A Devon dockyard said it has changed its procedures after it emerged a flask carrying radioactive fuel was not transported correctly.
Spent fuel rods from nuclear subs are removed at the dockyard
A valve plate on the flask was fixed the wrong way round as it was moved from HMS Talent, a nuclear submarine at Devonport Dockyard, in April 2005.
The fault was reported to the Nuclear Installation Inspectorate.
It concluded that no radioactivity had been released and that the safety risk was "minor".
But DML, which manages the dockyard, has been criticised for the mistake.
Spent fuel rods from the reactors which power the Royal Navy's nuclear submarine fleet are removed at Devonport Dockyard.
They are then transported by rail the 400 miles to the Sellafield reprocessing plant in Cumbria.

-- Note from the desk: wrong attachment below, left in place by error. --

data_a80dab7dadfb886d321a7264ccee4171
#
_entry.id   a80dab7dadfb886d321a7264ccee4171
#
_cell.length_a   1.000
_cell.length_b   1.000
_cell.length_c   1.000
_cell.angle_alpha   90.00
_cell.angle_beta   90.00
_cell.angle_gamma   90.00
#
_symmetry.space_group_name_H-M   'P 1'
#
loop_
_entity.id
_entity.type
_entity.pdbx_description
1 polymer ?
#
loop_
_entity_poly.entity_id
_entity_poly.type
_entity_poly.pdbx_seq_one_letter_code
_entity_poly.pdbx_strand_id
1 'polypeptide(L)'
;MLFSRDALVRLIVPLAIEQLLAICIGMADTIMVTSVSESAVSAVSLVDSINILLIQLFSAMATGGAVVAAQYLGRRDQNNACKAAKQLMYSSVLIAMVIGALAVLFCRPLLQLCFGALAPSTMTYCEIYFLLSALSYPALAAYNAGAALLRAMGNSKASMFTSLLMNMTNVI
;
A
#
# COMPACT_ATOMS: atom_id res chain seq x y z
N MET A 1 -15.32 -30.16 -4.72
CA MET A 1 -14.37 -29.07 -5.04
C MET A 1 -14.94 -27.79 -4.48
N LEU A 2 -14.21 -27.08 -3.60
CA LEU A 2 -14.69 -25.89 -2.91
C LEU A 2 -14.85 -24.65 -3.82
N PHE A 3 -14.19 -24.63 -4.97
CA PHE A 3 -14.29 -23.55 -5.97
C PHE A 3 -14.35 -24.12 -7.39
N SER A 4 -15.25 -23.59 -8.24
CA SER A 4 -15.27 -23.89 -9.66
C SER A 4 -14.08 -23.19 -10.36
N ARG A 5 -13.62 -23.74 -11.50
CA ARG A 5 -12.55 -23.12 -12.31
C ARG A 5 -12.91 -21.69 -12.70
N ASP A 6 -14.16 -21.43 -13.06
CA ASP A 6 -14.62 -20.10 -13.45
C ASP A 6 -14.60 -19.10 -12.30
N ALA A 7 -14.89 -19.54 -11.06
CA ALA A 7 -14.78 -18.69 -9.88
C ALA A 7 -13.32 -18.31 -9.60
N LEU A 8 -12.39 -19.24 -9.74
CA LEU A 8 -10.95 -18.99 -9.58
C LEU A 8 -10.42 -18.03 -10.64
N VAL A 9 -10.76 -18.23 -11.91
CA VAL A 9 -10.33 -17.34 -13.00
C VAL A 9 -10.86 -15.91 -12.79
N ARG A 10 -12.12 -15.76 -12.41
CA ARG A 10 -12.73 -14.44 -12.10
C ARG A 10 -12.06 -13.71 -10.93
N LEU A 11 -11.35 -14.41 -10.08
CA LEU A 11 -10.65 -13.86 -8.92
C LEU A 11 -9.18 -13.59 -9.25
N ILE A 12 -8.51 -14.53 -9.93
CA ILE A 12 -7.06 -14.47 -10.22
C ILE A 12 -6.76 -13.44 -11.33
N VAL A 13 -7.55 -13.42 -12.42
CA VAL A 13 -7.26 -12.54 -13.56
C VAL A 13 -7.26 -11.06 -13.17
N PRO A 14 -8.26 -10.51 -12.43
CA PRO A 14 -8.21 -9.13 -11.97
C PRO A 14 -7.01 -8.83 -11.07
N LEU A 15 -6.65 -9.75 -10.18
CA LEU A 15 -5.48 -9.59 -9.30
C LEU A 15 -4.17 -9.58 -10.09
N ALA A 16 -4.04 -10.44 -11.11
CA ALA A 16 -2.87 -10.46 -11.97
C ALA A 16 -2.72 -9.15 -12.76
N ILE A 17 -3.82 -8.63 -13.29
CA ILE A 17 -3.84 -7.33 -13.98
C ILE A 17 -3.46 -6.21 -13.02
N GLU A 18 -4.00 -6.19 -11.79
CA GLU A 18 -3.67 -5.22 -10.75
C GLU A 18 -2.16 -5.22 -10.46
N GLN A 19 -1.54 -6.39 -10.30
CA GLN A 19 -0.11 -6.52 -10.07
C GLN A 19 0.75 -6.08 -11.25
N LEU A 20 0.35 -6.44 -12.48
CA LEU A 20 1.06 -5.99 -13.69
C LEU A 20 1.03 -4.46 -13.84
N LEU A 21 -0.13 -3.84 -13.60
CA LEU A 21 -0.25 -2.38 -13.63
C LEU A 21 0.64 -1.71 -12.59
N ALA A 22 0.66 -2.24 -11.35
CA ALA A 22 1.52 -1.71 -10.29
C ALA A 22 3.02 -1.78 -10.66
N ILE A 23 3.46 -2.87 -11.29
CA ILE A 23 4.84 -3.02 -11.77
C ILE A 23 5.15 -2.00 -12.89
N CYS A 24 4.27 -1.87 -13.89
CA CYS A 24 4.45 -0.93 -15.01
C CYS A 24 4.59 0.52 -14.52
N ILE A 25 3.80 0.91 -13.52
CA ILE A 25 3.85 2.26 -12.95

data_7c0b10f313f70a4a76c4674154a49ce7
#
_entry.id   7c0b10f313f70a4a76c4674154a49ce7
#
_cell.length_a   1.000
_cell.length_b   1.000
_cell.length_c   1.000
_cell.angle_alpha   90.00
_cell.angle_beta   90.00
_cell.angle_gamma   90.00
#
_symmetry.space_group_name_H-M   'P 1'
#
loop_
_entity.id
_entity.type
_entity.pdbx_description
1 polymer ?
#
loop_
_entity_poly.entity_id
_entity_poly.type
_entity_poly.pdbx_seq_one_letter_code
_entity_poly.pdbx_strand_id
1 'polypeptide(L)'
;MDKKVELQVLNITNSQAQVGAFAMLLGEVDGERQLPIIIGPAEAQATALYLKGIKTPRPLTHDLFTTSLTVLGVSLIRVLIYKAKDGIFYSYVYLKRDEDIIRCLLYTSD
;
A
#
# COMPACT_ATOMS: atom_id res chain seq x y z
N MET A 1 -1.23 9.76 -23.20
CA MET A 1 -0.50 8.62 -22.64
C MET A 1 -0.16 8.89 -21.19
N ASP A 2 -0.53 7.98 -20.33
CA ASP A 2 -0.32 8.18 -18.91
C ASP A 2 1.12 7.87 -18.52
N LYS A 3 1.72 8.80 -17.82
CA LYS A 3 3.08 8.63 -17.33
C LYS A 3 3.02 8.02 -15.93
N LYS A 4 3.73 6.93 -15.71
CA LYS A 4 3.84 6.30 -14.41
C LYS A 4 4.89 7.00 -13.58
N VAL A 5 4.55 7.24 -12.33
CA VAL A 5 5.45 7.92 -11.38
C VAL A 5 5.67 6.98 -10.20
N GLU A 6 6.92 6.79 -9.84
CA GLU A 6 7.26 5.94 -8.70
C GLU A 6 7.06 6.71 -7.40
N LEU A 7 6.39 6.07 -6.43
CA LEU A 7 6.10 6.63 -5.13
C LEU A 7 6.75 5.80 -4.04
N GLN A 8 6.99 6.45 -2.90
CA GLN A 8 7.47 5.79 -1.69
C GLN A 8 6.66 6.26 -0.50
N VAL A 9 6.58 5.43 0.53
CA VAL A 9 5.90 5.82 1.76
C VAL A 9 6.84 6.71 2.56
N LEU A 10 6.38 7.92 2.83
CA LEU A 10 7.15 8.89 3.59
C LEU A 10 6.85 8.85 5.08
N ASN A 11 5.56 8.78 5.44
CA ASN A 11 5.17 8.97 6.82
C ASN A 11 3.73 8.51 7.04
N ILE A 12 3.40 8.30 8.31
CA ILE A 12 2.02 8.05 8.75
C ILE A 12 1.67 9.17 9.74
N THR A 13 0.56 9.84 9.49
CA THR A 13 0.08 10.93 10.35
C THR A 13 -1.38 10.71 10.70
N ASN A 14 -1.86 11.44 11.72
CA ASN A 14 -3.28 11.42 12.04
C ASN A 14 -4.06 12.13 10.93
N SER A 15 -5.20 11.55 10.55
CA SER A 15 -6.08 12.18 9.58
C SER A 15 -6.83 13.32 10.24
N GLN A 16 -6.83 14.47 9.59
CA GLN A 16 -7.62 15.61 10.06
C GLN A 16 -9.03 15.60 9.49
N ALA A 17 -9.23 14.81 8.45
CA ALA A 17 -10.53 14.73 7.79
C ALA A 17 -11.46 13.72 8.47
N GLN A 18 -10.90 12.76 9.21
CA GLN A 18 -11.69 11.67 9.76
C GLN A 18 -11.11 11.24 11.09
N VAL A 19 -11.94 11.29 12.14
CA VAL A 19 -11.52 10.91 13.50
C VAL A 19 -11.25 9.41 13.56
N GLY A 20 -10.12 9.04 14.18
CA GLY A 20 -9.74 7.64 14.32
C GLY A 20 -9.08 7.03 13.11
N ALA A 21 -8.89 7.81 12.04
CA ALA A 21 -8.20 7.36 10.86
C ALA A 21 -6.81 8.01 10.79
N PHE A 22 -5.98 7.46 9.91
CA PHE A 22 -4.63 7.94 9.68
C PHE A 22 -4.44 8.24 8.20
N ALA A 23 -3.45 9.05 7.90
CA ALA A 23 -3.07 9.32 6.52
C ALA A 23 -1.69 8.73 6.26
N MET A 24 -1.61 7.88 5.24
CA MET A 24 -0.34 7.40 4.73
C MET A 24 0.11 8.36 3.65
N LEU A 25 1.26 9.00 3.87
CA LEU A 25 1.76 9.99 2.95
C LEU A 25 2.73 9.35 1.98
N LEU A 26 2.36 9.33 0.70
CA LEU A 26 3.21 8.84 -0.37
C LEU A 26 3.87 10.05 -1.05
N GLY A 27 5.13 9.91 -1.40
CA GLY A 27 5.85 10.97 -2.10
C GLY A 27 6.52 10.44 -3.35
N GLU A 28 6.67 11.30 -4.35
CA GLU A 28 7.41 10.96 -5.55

Independent nuclear expert John Large said the April incident was "a very serious potential event".
"Since these flasks travel through cities, high density and high populations you could affect quite a considerable number of members of the public," he said.
Nathan Argent from Greenpeace called for an end to nuclear waste being transported in this way.
"The fact the public are being put at risk in this manner is totally outrageous," he said.
"Greenpeace believes this is an unnecessary, irresponsible and unacceptable practice and should be stopped in its tracks today."
In a statement on Friday, DML said a range of measures were immediately put in place as a result of a comprehensive investigation into the incident.
It said: "DML regards safety in all aspects of its operations as being of paramount importance. "This is reflected in the highly detailed reports and remedial actions that resulted from these incidents."